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Physician Heal Thyself: What Often Stands in the Way?

physician heal thyself woman alone in woods with backpack

Survival Mode

I was running in a million different directions just to keep up. All I wanted was a little peace. I wanted to catch up and maybe even get ahead a bit. “Physician heal thyself,” ha! How in the world was I supposed to do that?

The struggle of asking for help

The truth was I had an underlying sense of guilt about asking anyone for help… including family, friends, colleagues, a coach or a therapist. 
Maybe I wouldn’t have hesitated as much if I thought I was really depressed or struggling with anxiety.  But it’s not always that cut and dry, is it?

Have you been there too?  Maybe you’re just really stressed out. Overwhelmed and frustrated. Exhausted from trying to be all things to all people. Juggling it all. Sound familiar?

There’s that hint of guilt when we think about reaching out for help. Why? What is it that often stands in between trying to take it all on ourselves versus reaching out and asking for help?

So what stands in the way of “Physician, heal thyself?”

I think it really boils down to one thing: Fear of Judgement 

What will others think?…our friends, our family and our colleagues? There is also always that fear that there will be issues with the medical board. Although typically unfounded, many of us still have this fear. 

We are nurturers. We are mothers.  We are doctors. We went into medicine to help others.  We give. A LOT. We don’t want to need help, so we judge ourselves if we do.  We would rather give help. 

The culture of stoicism in medicine tells us the following:

  1. Always put the patient first. 
  2. Suppress your own needs to fulfill the needs of others – even at great personal cost to yourself.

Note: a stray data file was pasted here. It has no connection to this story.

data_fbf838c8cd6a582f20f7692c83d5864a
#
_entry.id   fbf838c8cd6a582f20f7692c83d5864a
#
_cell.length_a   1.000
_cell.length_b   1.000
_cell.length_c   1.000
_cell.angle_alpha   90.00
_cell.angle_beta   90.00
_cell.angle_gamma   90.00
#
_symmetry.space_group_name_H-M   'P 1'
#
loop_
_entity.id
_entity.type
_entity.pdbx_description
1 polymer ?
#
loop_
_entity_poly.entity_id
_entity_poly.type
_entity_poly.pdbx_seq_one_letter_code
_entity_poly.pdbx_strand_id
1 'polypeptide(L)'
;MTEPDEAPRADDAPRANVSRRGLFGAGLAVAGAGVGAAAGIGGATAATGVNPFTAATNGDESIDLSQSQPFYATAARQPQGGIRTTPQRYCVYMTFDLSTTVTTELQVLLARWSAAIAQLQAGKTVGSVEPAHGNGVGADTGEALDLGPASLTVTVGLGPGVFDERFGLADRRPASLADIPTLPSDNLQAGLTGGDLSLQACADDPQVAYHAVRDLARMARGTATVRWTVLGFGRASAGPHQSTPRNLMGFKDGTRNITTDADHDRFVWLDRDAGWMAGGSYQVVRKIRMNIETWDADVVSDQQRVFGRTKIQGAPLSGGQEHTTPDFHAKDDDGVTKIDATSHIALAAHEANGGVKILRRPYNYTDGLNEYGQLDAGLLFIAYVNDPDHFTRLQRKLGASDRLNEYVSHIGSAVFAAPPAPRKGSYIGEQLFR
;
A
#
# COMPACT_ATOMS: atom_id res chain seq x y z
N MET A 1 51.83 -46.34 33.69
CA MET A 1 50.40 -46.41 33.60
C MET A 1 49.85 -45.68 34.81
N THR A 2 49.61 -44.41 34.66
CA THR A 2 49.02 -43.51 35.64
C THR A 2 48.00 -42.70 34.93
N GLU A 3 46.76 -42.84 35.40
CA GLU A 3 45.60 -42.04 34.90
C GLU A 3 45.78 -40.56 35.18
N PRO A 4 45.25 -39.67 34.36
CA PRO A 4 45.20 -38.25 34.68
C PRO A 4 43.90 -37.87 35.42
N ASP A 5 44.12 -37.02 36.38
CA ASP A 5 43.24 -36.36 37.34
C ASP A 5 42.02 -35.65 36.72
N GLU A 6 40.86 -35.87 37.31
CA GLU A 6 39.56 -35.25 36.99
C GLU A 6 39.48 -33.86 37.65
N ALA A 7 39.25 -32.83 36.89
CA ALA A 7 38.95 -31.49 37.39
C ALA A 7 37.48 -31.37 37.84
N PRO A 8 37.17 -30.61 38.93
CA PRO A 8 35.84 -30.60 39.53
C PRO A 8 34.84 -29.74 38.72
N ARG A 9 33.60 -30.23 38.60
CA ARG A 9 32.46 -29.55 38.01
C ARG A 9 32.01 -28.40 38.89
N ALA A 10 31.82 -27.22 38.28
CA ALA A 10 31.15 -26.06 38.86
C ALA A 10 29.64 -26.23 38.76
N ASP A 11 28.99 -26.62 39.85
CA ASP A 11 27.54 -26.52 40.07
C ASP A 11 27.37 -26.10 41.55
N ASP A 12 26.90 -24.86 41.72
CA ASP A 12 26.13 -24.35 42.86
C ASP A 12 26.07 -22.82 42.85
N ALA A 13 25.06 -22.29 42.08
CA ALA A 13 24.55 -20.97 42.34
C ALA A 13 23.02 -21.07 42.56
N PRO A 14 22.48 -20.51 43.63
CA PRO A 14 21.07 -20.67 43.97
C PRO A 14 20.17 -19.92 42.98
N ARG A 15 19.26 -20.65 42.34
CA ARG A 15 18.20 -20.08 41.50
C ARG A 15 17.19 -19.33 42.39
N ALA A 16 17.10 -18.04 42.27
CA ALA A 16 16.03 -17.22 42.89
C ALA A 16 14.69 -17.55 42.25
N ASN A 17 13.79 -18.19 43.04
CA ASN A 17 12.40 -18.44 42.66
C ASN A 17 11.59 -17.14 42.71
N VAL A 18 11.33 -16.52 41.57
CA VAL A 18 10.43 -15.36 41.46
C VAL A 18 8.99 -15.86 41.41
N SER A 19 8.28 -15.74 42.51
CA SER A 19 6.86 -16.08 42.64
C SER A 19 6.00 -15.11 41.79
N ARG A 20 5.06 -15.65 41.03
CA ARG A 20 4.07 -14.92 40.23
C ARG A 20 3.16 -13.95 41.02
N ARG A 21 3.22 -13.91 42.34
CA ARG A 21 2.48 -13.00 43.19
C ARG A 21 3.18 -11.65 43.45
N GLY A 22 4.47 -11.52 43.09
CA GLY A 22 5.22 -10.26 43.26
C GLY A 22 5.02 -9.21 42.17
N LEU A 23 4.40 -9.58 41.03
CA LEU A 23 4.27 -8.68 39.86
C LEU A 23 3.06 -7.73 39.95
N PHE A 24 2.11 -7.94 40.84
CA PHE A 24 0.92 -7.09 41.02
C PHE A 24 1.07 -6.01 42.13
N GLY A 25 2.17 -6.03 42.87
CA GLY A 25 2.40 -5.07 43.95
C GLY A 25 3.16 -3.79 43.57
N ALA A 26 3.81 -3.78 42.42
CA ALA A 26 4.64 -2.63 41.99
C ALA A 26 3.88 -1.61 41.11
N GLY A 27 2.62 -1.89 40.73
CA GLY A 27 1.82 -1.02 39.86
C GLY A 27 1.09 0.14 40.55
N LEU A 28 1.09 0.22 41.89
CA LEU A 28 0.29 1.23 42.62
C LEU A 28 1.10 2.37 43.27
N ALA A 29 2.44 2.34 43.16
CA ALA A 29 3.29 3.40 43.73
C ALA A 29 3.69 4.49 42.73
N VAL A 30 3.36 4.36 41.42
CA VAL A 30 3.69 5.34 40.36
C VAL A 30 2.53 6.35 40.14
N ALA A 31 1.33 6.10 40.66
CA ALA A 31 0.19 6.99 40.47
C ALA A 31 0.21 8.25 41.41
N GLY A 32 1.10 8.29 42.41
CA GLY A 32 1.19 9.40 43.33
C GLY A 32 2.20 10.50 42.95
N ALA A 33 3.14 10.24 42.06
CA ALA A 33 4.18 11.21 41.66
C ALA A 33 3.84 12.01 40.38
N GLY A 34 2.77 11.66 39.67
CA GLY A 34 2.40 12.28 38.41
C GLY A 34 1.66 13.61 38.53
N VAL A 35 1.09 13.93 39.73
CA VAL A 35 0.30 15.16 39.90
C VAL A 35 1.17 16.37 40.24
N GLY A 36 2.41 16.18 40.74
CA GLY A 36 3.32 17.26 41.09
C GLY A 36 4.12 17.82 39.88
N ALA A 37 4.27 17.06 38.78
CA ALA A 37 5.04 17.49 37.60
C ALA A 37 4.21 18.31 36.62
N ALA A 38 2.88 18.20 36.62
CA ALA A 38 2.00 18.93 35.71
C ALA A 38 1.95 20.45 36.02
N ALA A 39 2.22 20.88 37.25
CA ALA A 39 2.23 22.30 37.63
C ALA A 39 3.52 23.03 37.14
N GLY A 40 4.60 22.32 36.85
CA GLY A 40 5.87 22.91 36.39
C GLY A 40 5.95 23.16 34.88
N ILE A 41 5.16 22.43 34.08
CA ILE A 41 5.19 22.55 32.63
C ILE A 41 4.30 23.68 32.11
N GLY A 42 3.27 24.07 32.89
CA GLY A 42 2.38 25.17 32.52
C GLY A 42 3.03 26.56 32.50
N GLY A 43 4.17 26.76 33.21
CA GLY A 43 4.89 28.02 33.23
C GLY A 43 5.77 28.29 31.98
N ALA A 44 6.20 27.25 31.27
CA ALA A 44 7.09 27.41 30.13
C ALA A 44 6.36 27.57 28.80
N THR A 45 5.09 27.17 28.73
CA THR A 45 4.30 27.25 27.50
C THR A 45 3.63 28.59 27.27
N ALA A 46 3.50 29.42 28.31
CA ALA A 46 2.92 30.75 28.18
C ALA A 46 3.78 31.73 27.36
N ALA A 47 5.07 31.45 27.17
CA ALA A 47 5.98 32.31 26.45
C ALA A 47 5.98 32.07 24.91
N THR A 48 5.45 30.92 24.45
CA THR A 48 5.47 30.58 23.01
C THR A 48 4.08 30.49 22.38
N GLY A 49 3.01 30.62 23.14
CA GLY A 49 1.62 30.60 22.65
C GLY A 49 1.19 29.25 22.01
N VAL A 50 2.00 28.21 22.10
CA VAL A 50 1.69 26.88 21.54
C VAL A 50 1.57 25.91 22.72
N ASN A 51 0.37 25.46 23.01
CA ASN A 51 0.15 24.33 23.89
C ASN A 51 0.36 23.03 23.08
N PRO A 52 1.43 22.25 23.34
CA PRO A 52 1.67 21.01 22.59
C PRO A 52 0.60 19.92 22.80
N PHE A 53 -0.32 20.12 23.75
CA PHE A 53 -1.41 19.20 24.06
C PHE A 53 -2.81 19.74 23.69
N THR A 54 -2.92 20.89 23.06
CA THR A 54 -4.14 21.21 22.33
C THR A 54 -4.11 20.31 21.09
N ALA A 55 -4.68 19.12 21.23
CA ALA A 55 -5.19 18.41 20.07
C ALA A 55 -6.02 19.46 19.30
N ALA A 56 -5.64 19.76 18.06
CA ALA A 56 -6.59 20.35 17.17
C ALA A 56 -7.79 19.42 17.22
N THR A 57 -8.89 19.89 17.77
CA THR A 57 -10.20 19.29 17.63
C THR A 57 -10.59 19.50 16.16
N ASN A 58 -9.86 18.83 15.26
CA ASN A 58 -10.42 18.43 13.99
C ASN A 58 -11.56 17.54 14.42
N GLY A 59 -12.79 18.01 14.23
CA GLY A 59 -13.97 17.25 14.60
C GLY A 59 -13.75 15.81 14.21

3. You can and SHOULD give absolutely everything you can to your patients and profession.  Anything less is viewed as not being honorable. This may mean taking on multiple new patients in an already full clinic day even though you don’t get to eat in a 12 hour period and have to arrange for someone else to pick up your kids and feed them dinner.

The unspoken “martyr” mentality – the more you sacrifice personally for our patients, the better doctor you are. ⠀⠀⠀

We fear the judgement of other, but probably more than anything, we judge ourselves. 

We are often really hard on ourselves… even when it ultimately doesn’t serve us.  

And I’ve been there…

My oldest, Grant, was two and a half years old.  And Jude, my youngest, was a newborn. Jon, my husband, worked all nights in the ED. I was working in academic medicine.  

I was exhausted and overwhelmed.  And all I wanted was a sense of peace, rest and control. 

And yet I felt bad about asking for help. ⠀⠀⠀⠀⠀

But putting the demands of our patients and profession first, at our own personal expense without boundaries, puts our own mental health, families, marriages and patients at risk.

So think about it.  Are you in survival mode? Do you feel like you shouldn’t need to ask for help?

Stop judging yourself. 

Asking for help shows strength and compassion for yourself.

So ask. 

I created “House Calls for Physicians” for this very reason. Click on the link below to get my free guide and weekly support and inspiration. We are in this together:)

Kricia Palmer, MD, ASID | Doctor, life coach & interior designer

I’m Kricia Palmer, and I help women physicians let go of clutter and create beautiful, clutter-resistant homes so they can feel more peace, get more rest and be more focused.

What do you want to learn more about?

Create a home you love that fits YOUR style, so you feel relaxed, inspired, and enjoy every space in your home.